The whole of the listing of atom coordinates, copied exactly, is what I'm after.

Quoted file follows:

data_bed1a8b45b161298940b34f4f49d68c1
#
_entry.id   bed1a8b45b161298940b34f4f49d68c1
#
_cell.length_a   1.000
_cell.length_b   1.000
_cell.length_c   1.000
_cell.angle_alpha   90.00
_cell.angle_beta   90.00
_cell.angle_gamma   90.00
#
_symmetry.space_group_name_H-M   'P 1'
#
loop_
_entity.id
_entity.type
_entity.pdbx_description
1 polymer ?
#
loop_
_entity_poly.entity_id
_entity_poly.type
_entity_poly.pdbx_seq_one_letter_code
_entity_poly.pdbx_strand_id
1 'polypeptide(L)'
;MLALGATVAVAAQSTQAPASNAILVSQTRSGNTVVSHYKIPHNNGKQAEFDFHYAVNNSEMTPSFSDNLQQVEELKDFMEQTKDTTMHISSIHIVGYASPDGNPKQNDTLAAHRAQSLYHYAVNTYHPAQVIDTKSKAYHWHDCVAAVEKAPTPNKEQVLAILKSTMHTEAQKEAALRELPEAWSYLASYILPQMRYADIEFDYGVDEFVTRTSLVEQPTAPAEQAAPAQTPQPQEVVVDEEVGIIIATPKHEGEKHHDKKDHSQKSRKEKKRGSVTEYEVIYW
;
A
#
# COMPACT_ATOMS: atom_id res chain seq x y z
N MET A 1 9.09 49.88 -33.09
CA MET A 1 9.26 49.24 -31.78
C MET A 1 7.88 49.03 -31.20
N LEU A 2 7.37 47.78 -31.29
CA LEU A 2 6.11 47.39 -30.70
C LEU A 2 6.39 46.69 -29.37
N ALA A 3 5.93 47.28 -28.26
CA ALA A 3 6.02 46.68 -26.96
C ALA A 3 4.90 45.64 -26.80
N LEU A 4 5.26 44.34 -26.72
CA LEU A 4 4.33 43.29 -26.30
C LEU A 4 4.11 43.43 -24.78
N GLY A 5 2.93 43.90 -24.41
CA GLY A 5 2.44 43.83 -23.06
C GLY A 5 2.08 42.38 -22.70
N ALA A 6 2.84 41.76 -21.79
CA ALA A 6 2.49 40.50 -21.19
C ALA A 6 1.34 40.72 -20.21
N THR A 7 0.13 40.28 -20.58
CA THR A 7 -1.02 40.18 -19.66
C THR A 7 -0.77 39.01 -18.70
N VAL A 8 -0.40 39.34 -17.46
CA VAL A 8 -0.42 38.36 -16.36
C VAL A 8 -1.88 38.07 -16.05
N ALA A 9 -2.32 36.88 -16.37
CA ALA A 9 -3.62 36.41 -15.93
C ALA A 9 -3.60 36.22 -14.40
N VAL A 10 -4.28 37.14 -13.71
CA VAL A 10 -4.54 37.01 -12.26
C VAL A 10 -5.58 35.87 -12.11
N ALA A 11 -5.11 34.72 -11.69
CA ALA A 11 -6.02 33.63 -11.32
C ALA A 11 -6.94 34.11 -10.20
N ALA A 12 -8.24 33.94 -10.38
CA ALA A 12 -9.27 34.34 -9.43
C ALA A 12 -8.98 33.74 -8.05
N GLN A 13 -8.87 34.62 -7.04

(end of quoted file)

data_bed1a8b45b161298940b34f4f49d68c1
#
_entry.id   bed1a8b45b161298940b34f4f49d68c1
#
_cell.length_a   1.000
_cell.length_b   1.000
_cell.length_c   1.000
_cell.angle_alpha   90.00
_cell.angle_beta   90.00
_cell.angle_gamma   90.00
#
_symmetry.space_group_name_H-M   'P 1'
#
loop_
_entity.id
_entity.type
_entity.pdbx_description
1 polymer ?
#
loop_
_entity_poly.entity_id
_entity_poly.type
_entity_poly.pdbx_seq_one_letter_code
_entity_poly.pdbx_strand_id
1 'polypeptide(L)'
;MLALGATVAVAAQSTQAPASNAILVSQTRSGNTVVSHYKIPHNNGKQAEFDFHYAVNNSEMTPSFSDNLQQVEELKDFMEQTKDTTMHISSIHIVGYASPDGNPKQNDTLAAHRAQSLYHYAVNTYHPAQVIDTKSKAYHWHDCVAAVEKAPTPNKEQVLAILKSTMHTEAQKEAALRELPEAWSYLASYILPQMRYADIEFDYGVDEFVTRTSLVEQPTAPAEQAAPAQTPQPQEVVVDEEVGIIIATPKHEGEKHHDKKDHSQKSRKEKKRGSVTEYEVIYW
;
A
#
# COMPACT_ATOMS: atom_id res chain seq x y z
N MET A 1 9.09 49.88 -33.09
CA MET A 1 9.26 49.24 -31.78
C MET A 1 7.88 49.03 -31.20
N LEU A 2 7.37 47.78 -31.29
CA LEU A 2 6.11 47.39 -30.70
C LEU A 2 6.39 46.69 -29.37
N ALA A 3 5.93 47.28 -28.26
CA ALA A 3 6.02 46.68 -26.96
C ALA A 3 4.90 45.64 -26.80
N LEU A 4 5.26 44.34 -26.72
CA LEU A 4 4.33 43.29 -26.30
C LEU A 4 4.11 43.43 -24.78
N GLY A 5 2.93 43.90 -24.41
CA GLY A 5 2.44 43.83 -23.06
C GLY A 5 2.08 42.38 -22.70
N ALA A 6 2.84 41.76 -21.79
CA ALA A 6 2.49 40.50 -21.19
C ALA A 6 1.34 40.72 -20.21
N THR A 7 0.13 40.28 -20.58
CA THR A 7 -1.02 40.18 -19.66
C THR A 7 -0.77 39.01 -18.70
N VAL A 8 -0.40 39.34 -17.46
CA VAL A 8 -0.42 38.36 -16.36
C VAL A 8 -1.88 38.07 -16.05
N ALA A 9 -2.32 36.88 -16.37
CA ALA A 9 -3.62 36.41 -15.93
C ALA A 9 -3.60 36.22 -14.40
N VAL A 10 -4.28 37.14 -13.71
CA VAL A 10 -4.54 37.01 -12.26
C VAL A 10 -5.58 35.87 -12.11
N ALA A 11 -5.11 34.72 -11.69
CA ALA A 11 -6.02 33.63 -11.32
C ALA A 11 -6.94 34.11 -10.20
N ALA A 12 -8.24 33.94 -10.38
CA ALA A 12 -9.27 34.34 -9.43
C ALA A 12 -8.98 33.74 -8.05
N GLN A 13 -8.87 34.62 -7.04